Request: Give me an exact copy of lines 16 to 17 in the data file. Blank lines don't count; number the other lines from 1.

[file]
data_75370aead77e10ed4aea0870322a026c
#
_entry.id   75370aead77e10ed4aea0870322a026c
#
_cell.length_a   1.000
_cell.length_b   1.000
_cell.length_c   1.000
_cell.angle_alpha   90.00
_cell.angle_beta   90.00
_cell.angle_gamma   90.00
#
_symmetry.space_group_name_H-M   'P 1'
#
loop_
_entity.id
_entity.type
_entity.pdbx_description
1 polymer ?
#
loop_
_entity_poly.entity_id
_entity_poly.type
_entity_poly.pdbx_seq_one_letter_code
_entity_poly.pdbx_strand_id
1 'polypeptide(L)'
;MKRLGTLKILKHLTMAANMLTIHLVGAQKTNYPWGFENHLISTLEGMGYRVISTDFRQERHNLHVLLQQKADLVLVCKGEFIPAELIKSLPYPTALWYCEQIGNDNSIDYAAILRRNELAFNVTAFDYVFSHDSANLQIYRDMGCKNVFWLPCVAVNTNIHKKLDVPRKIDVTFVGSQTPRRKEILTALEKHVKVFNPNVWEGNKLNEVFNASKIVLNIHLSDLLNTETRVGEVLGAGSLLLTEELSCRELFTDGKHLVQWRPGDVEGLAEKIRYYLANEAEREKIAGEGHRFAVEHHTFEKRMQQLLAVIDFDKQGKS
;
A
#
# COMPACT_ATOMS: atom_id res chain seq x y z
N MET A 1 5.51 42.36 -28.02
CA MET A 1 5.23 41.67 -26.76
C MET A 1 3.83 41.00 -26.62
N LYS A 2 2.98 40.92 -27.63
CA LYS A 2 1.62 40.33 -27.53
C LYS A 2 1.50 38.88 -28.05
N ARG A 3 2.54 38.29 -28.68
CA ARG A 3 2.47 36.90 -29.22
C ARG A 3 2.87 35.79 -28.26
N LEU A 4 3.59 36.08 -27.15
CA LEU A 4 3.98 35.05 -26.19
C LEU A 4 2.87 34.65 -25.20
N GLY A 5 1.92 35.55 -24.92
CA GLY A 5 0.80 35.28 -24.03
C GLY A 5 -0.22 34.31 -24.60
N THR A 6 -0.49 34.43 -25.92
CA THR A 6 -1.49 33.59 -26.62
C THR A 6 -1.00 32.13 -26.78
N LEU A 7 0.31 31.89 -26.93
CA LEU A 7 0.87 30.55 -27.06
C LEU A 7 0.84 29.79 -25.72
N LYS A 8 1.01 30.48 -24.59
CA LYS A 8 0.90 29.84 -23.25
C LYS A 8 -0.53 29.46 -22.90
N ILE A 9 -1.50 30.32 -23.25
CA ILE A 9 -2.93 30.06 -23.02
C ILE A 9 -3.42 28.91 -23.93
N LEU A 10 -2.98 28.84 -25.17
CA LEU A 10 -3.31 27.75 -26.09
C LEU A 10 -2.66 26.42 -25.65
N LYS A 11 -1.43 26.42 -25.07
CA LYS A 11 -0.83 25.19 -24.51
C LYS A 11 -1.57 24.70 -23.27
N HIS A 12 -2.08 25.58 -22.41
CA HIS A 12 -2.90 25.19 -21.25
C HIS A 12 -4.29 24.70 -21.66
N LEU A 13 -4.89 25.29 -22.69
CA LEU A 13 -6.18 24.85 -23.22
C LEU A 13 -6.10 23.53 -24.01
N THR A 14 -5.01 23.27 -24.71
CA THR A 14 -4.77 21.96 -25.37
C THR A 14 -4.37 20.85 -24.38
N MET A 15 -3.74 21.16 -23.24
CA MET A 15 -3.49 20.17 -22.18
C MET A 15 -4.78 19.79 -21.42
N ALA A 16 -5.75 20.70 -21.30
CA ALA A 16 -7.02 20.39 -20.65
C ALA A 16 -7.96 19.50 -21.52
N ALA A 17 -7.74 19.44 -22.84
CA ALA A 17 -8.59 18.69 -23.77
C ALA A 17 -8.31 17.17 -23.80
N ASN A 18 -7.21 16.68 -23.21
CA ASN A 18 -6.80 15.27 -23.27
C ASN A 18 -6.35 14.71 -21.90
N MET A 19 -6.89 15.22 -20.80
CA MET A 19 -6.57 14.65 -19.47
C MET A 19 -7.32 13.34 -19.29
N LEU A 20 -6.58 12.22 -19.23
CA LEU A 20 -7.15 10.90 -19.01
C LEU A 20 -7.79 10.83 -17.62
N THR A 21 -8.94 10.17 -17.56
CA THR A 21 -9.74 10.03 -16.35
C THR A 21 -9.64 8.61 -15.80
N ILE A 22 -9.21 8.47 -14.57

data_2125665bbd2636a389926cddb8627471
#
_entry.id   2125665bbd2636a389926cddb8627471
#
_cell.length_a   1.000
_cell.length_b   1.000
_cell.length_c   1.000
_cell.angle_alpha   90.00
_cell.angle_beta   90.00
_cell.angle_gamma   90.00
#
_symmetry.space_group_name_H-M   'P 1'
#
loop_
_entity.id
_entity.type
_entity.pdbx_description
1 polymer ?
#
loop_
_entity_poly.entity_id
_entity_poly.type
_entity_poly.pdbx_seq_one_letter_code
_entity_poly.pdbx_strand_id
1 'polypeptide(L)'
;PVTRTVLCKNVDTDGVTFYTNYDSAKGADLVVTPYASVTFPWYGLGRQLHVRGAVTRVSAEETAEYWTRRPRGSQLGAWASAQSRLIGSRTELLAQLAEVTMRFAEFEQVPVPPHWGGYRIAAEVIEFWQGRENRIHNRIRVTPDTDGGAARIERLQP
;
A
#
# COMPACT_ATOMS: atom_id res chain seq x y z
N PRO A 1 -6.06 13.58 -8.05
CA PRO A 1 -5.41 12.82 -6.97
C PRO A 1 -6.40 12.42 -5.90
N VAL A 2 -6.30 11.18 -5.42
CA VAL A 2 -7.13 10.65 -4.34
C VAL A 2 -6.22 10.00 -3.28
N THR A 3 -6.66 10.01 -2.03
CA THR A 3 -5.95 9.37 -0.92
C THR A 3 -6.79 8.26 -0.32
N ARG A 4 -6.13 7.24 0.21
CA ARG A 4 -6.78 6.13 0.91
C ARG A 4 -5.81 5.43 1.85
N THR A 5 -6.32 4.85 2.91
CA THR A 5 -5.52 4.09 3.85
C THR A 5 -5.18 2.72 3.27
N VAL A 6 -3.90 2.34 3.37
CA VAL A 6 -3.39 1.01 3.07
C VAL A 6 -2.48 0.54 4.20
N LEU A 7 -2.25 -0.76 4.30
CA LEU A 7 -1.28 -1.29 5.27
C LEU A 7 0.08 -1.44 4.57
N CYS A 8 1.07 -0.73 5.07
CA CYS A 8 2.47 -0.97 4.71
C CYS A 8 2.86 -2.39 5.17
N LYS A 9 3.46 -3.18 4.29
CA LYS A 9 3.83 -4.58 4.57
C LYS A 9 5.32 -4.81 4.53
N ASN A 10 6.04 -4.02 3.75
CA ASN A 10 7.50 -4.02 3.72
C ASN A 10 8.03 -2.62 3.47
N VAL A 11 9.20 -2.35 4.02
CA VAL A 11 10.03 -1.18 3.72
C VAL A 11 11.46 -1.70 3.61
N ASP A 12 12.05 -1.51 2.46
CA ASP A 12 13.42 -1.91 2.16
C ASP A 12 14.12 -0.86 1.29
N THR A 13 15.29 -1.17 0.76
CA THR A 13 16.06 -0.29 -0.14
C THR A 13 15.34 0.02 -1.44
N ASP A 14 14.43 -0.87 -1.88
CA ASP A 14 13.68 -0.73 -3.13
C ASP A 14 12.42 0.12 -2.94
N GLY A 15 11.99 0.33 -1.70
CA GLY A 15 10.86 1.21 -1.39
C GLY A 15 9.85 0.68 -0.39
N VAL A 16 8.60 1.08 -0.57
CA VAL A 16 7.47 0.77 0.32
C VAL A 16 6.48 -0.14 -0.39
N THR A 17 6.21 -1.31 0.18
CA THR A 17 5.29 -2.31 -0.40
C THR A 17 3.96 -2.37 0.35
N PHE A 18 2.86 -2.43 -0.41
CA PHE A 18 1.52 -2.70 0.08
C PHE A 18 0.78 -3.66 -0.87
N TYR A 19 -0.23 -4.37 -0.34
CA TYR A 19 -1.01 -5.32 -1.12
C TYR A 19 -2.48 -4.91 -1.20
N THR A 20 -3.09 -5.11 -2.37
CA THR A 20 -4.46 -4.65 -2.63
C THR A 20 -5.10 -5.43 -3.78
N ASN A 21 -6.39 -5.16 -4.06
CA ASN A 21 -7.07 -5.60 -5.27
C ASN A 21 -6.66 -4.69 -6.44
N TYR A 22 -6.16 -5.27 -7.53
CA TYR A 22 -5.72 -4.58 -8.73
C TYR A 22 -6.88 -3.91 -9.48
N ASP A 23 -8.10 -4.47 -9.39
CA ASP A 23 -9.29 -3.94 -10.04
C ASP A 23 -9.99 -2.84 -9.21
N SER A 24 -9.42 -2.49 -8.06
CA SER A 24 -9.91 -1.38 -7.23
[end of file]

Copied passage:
_entity.type
_entity.pdbx_description